New York State drought region IIA, which includes New York City and Westchester, remains in normal status due to the satisfactory storage levels and refill probability of the New York City reservoirs. According to the New York City Department of Environmental Protection (NYC DEP), the city’s reservoirs are approximately nine percent below normal for this time of year, with 422 billion gallons currently in storage, compared to 469 billion gallons normally.

The U.S. Geological Survey partners in evaluating hydrologic conditions across both New York State and Pennsylvania.

In New York: The four drought stages and what they mean

There are four stages of drought that can be declared in New York State. The drought plan describes the actions to be taken during each drought stage by water purveyors, towns and villages, water authorities and other agencies with water-supply responsibilities.

Drought watch—The least severe of the stages, a drought watch is declared when a drought is developing. Public water-suppliers begin to conserve water and urge customers to reduce water use.

Drought warning—Voluntary water conservation is intensified. Public water-suppliers and industries update and implement local drought contingency plans. Local agencies make plans in case of emergency declaration.

Drought Emergency—The governor may declare an emergency. The Disaster Preparedness Commission coordinates a response. Mandatory local/county water restrictions may be imposed. Communities may need to tap alternative water sources to avoid depleting water supplies, protect public health and provide for essential uses.

Drought Disaster—Disaster plans are implemented. Water use is further restricted. The governor may declare a disaster and request federal disaster assistance. Emergency legislation may be enacted. The state provides equipment and technical assistance to communities.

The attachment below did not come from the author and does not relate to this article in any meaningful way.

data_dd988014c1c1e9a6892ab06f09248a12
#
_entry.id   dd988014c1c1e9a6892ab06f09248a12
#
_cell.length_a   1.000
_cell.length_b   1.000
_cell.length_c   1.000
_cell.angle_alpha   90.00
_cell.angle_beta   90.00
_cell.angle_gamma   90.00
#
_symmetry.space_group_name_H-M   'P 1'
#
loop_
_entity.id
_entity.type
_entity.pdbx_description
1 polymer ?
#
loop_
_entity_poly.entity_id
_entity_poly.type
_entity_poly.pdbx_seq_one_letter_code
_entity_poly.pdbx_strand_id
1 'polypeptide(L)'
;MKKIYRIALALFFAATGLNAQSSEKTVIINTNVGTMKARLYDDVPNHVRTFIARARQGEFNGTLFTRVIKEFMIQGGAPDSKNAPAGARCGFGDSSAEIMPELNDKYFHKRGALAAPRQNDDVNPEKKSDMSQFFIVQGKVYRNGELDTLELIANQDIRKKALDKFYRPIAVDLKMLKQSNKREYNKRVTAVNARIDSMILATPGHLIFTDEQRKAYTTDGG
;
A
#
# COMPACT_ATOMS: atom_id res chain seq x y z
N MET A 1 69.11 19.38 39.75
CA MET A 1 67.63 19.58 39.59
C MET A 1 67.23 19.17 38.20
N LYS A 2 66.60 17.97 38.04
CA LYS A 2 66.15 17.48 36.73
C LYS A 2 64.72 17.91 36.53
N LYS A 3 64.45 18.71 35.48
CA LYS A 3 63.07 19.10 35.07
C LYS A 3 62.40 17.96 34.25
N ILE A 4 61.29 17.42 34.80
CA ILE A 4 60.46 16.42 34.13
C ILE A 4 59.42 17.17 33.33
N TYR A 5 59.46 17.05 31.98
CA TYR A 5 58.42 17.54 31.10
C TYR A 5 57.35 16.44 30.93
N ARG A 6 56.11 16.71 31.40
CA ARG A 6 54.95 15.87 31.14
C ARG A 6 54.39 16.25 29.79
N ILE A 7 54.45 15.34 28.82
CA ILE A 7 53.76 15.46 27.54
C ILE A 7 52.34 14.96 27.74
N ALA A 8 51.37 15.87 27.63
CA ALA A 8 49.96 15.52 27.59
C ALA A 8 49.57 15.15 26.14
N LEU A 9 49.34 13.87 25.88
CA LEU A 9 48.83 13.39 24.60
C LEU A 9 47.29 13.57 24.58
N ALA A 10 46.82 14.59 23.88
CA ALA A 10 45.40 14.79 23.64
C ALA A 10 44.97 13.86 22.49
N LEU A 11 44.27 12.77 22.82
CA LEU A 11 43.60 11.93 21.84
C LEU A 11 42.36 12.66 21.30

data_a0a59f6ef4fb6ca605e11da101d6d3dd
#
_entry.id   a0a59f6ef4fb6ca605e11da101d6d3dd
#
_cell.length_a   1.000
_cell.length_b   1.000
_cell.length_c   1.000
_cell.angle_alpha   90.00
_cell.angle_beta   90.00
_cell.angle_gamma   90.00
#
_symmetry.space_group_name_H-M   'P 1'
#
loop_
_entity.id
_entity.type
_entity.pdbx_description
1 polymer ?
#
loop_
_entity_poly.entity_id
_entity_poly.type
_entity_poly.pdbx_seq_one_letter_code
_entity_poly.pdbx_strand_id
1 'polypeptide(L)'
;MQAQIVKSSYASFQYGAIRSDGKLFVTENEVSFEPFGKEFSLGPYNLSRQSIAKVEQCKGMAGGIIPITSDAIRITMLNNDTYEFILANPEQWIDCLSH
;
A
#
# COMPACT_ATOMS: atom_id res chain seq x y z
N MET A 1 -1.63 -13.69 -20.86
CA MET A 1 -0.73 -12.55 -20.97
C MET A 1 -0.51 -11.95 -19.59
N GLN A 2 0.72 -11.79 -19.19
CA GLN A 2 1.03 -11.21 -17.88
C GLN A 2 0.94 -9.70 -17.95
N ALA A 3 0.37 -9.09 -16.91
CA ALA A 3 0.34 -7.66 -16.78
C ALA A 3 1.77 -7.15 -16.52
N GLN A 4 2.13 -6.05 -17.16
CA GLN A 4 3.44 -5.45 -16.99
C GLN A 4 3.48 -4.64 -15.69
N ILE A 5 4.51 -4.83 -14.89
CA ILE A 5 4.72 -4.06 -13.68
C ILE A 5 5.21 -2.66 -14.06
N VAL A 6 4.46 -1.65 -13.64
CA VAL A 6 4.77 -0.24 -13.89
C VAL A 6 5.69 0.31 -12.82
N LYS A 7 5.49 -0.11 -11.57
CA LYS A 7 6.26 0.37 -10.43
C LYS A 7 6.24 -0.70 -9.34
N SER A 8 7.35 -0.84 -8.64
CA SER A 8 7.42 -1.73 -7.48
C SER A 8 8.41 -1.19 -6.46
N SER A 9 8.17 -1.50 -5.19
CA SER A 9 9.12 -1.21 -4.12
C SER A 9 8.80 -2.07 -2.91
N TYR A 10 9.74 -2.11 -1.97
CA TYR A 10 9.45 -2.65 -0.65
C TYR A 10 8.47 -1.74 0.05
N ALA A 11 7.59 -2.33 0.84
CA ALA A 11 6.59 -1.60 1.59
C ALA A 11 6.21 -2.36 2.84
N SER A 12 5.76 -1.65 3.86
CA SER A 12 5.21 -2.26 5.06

In Pennsylvania: Drought status maps and news

Drought conditions in Pennsylvania are monitored through various parameters, including precipitation, the Palmer soil-dryness index, surface water flow, and groundwater levels.

Each parameter has an individual indicator for each county. When readings hit a pre-determined trigger level, the indicator is coded as “normal,” “watch,” “warning” or “emergency” for that county. These indicators are used to evaluate the drought status of a particular county; they are not, themselves, drought declarations. Drought watch and warning declarations are determined by the Commonwealth Drought Coordinator and the DEP, with the support of the Drought Task Force; emergency declarations follow a similar process, and are given final approval by the governor.

What’s a water user to do?

To protect water resources, residents are encouraged to voluntarily reduce outdoor water use and follow these tips:

  • Water lawns only when necessary, choose watering methods that avoid waste, and water in the early morning to reduce evaporation and maximize soil hydration;
  • Reuse water collected in rain barrels, dehumidifiers, or air conditioners to water plants;
  • Raise lawn mower cutting heights. Longer grass is healthier, it has stronger roots and needs less water;
  • Use a broom, not a hose, to clean driveways and sidewalks;
  • Fix leaking pipes, hoses and faucets.

For more water-saving tips, click here to visit DEC’s webpage.

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drought, water-saving tips